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Ubuntu 16.04.4 LTS Released

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Ubuntu
  • Ubuntu 16.04.4 LTS released

    The Ubuntu team is pleased to announce the release of Ubuntu 16.04.4 LTS
    (Long-Term Support) for its Desktop, Server, and Cloud products, as well
    as other flavours of Ubuntu with long-term support.

    Like previous LTS series', 16.04.4 includes hardware enablement stacks
    for use on newer hardware. This support is offered on all architectures
    except for 32-bit powerpc, and is installed by default when using one of
    the desktop images. Ubuntu Server defaults to installing the GA kernel,
    however you may select the HWE kernel from the installer bootloader.

    As usual, this point release includes many updates, and updated
    installation media has been provided so that fewer updates will need to
    be downloaded after installation. These include security updates and
    corrections for other high-impact bugs, with a focus on maintaining
    stability and compatibility with Ubuntu 16.04 LTS.

  • Ubuntu 16.04.4 LTS (Xenial Xerus) Officially Released, Here’s What’s New

    Canonical released today the fourth of fifth maintenance updates to its long-term supported Ubuntu 16.04 LTS (Xenial Xerus) operating system series with new kernel and graphics stacks.

    After it’s been delayed a couple of weeks due to the severe Meltdown and Spectre security vulnerabilities that affect billions of devices, Ubuntu 16.04.4 LTS maintenance update is finally here for existing users running Ubuntu 16.04.3 LTS and earlier versions.

    As expected, Ubuntu 16.04.4 LTS incorporates refreshed kernel and graphics stacks based on those of the Ubuntu 17.10 (Artful Aardvark) operating system. These include the Linux 4.13 kernel and Mesa 17.2.2 graphics stack for Intel and AMD GPUs.

  • Ubuntu 16.04.4 LTS Released, Makes Use Of Ubuntu 17.10's Kernel/Mesa Stack

    After being delayed due to Spectre and Meltdown with the Canonical developers busy mitigating those CPU security vulnerabilities, the Ubuntu 16.04.4 LTS release was rolled out a few minutes ago.

    Ubuntu 16.04.4 LTS is the latest installment to the Xenial Xerus and the last point release prior to this April's release of Ubuntu 18.04 LTS "Bionic Beaver." Ubuntu 16.04.4 offers a new hardware enablement stack of the Linux kernel, Mesa, and other components found within Ubuntu 17.10. This is particularly good news for updated open-source graphics driver support and performance along with the Linux 4.13-based kernel generally working better with more modern PCs.

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Using Menus For Command Line Programs and Scripts

THE holidays are coming (Christmas approaching), so I've taken advantage of some spare time to menu-ise commands that I use frequently. Those commands aren't the mere opening of an application and they often require dealing with input and output (in the command line). So I've created menu.sh and used dialog to craft the following menu, e.g. for operations associated with Techrights. I invoke this menu with the click of one button (of the mouse).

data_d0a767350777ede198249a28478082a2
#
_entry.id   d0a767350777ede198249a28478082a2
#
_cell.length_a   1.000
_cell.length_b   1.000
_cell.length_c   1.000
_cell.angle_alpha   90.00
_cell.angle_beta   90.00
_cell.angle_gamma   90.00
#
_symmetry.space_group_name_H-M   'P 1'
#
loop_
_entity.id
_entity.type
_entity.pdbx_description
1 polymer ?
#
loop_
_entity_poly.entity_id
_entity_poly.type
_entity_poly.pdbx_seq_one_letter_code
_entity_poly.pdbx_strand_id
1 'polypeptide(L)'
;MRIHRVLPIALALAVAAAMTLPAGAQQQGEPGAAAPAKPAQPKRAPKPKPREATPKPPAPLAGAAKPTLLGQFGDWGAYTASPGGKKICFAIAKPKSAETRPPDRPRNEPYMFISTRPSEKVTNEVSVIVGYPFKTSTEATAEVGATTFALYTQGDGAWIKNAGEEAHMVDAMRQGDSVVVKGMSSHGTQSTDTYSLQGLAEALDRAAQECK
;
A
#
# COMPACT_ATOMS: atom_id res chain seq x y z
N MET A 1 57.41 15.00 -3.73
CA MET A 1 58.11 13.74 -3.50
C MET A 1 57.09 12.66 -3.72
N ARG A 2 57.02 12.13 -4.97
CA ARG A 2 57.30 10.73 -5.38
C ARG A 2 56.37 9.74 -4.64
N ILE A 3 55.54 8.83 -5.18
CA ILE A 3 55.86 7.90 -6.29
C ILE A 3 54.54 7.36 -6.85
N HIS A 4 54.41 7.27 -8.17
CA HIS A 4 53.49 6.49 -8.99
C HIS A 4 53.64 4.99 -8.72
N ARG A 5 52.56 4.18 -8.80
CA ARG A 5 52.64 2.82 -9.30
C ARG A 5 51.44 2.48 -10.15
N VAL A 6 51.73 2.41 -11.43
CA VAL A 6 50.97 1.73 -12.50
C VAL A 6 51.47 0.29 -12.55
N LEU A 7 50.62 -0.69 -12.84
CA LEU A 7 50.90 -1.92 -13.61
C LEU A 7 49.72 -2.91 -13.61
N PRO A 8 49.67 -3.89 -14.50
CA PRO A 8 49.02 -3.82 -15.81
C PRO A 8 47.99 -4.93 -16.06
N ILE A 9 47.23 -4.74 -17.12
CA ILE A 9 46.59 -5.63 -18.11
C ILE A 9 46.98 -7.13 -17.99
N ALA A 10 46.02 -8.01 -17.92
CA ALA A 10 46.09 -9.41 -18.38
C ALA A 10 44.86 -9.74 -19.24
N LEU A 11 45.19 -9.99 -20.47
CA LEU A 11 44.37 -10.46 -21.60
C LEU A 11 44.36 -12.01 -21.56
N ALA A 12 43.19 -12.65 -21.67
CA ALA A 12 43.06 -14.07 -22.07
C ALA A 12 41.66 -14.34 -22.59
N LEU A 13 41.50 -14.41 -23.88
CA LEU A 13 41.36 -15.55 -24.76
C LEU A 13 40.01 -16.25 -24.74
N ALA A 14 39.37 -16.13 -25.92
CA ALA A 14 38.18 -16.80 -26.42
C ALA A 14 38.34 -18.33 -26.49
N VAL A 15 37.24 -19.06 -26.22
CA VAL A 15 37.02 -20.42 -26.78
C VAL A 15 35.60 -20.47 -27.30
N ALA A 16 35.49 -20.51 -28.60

Rianne has a similar menu for commands she often runs (which are long and would otherwise need pasting or typing in length). Her menu looks something like this:

Rianne's menu

Here's the code (bash file) that renders the menu above (it's really that simple!):

#!/bin/bash

HEIGHT=15
WIDTH=40
CHOICE_HEIGHT=4
BACKTITLE="Aloha, Rianne"
TITLE="Rianne @ Ted"
MENU="Choose one of the following options:"

OPTIONS=(1 "Start VPN"
         2 "REDACTED"
         3 "REDACTED"
	4 "REDACTED"
	5 "REDACTED"
	6 "REDACTED"
	7 "REDACTED"
)

CHOICE=$(dialog --clear \
                --backtitle "$BACKTITLE" \
                --title "$TITLE" \
                --menu "$MENU" \
                $HEIGHT $WIDTH $CHOICE_HEIGHT \
                "${OPTIONS[@]}" \
                2>&1 >/dev/tty)

clear
case $CHOICE in
        1)
            echo "You chose Option 1"
sh ~/vpn.sh ;;

        2)
            echo "You chose Option 2"
REDACTED COMMAND ;;
        3)
            echo "You chose Option 3"
REDACTED COMMAND ;;
        4)
            echo "You chose Option 4"
REDACTED COMMAND ;;
        5)
            echo "You chose Option 5"
REDACTED COMMAND ;;
        6)
            echo "You chose Option 6"
REDACTED COMMAND ;;
        7)
            echo "You chose Option 7"
REDACTED COMMAND ;;

esac

Hopefully this inspires other people out there to do the same. It takes a while to set up, but it's a big time saver over the long run.

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